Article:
Thanks to Alison Jones for taking me one step further in my understanding of my identity as a Pakeha New Zealander and to my partner Keith for buying this for my birthday. Alison's reflections cover a lot of ground - growing up in regional New Zealand in the 1950s and 60s, sharing the impressions she absorbed (sometimes accurately, sometimes not to her own dismay and astonishment) regarding Maori life and culture and also reviewing those impressions through her evolving understanding of life, his Thanks to Alison Jones for taking me one step further in my understanding of my identity as a Pakeha New Zealander and to my partner Keith for buying this for my birthday. Alison's reflections cover a lot of ground - growing up in regional New Zealand in the 1950s and 60s, sharing the impressions she absorbed (sometimes accurately, sometimes not to her own dismay and astonishment) regarding Maori life and culture and also reviewing those impressions through her evolving understanding of life, historic and current events and society through a Maori lens, led by colleagues and friends she has made throughout her professional career as an Academic within the University of Auckland. I could relate to many of her personal observations - learning an expression or word in te reo that expresses or describes something in a way no english word can, finding a relationship within the land that is more than simply a landscape. She has taken me further in my journey as a descendant of European settlers in understanding how the process of colonisation impacted and still impacts today, displacing, marginalising and suppressing. She offers insights into the role Pakeha need to play today (or not play) to enable Maori voices to be heard on their own terms and for the Maori world view to further permeate our culture and take us forward to, hopefully, a better place. But she offers no easy answers - our history is not easy listening and our future requires a te ao Pakeha reset which is uncomfortable to most of us, regardless of how progressive we may think we are.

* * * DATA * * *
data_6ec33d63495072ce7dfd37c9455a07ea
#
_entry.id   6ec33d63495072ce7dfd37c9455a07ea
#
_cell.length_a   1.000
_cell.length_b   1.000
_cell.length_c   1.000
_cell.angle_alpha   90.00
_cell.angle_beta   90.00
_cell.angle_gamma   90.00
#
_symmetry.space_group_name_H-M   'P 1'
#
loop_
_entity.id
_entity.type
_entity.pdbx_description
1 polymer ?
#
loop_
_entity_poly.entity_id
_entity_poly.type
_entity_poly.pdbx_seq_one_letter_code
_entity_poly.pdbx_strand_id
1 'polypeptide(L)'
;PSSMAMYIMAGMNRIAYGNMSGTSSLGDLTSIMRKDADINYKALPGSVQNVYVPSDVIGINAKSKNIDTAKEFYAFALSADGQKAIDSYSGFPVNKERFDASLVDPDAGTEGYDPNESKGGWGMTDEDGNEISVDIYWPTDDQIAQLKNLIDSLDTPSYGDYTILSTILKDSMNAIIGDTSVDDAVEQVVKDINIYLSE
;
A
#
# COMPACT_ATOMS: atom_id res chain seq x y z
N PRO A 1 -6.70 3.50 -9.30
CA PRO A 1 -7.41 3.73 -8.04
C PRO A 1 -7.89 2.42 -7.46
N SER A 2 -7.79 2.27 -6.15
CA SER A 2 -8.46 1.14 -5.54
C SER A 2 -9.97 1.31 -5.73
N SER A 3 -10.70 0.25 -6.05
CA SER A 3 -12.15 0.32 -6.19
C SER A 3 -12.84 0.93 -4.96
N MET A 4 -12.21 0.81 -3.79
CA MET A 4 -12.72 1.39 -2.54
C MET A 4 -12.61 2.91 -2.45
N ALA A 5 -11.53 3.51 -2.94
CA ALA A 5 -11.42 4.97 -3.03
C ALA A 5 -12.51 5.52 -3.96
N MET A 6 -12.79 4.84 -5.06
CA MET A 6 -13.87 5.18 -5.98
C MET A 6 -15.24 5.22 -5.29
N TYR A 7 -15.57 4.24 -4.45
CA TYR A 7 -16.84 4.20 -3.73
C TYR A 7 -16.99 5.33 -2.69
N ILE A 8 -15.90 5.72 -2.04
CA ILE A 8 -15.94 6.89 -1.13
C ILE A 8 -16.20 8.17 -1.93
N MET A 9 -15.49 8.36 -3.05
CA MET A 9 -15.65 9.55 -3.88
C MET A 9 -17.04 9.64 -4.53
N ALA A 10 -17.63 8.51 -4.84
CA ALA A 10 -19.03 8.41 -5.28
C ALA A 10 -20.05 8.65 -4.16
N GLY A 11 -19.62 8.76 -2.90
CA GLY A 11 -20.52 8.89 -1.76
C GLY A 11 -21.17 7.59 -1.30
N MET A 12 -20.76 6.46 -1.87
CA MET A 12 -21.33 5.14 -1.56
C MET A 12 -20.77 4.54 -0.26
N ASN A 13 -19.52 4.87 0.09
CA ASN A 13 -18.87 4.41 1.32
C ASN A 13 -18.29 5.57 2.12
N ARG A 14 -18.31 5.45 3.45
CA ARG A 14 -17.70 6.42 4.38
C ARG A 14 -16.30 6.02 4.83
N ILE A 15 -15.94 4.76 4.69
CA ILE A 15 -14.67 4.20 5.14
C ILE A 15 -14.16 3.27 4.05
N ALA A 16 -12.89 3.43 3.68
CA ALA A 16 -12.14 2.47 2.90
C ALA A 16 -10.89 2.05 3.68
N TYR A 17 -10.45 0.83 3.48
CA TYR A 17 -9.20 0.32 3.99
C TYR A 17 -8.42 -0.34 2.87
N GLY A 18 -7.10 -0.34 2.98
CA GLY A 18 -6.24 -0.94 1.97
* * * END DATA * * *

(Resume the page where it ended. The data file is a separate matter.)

10. 4 out of 5

    Selina

    I placed this memoir under the Teachers category although this memoir isn't about really about teaching or teachers even though the author is a professor and researches in education, but it's more about learning than anything else. Pakeha is the Maori term for European New Zealanders, or anyone not Maori or more generally anyone who is 'white.' As a second generation english immigrant growing up in New Zealand, Alison is confused about her identity in the land. Only by relating to Maori and their I placed this memoir under the Teachers category although this memoir isn't about really about teaching or teachers even though the author is a professor and researches in education, but it's more about learning than anything else. Pakeha is the Maori term for European New Zealanders, or anyone not Maori or more generally anyone who is 'white.' As a second generation english immigrant growing up in New Zealand, Alison is confused about her identity in the land. Only by relating to Maori and their relationship to the land can she find peace or the identity she is seeking. She recalls her family is subtly racist and separates themselves from Maori, even though she grows up in two worlds. She then decides to place her son, even though he's regarded as Pakeha and she'd married a Pakeha, in a Kohanga Reo or Maori language kindergarten, hoping he would learn the language which she finds it difficult to learn and remember as an adult. Her son, ends up being somewhat bullied and mocked when he finds out that he isn't actually Maori. White liberal guilt? Or something else? This book is an interesting exploration about confronting people's ignorance about the past that is just beneath our feet in Aoteoroa. Uncovering some skeletons in the family closet she makes some connections, but it's more of a tribute to a friendship she makes with a fellow Maori scholar who teaches her about Maori ways and a complex history that she had been ignorant of.

  11. 5 out of 5

    Fiona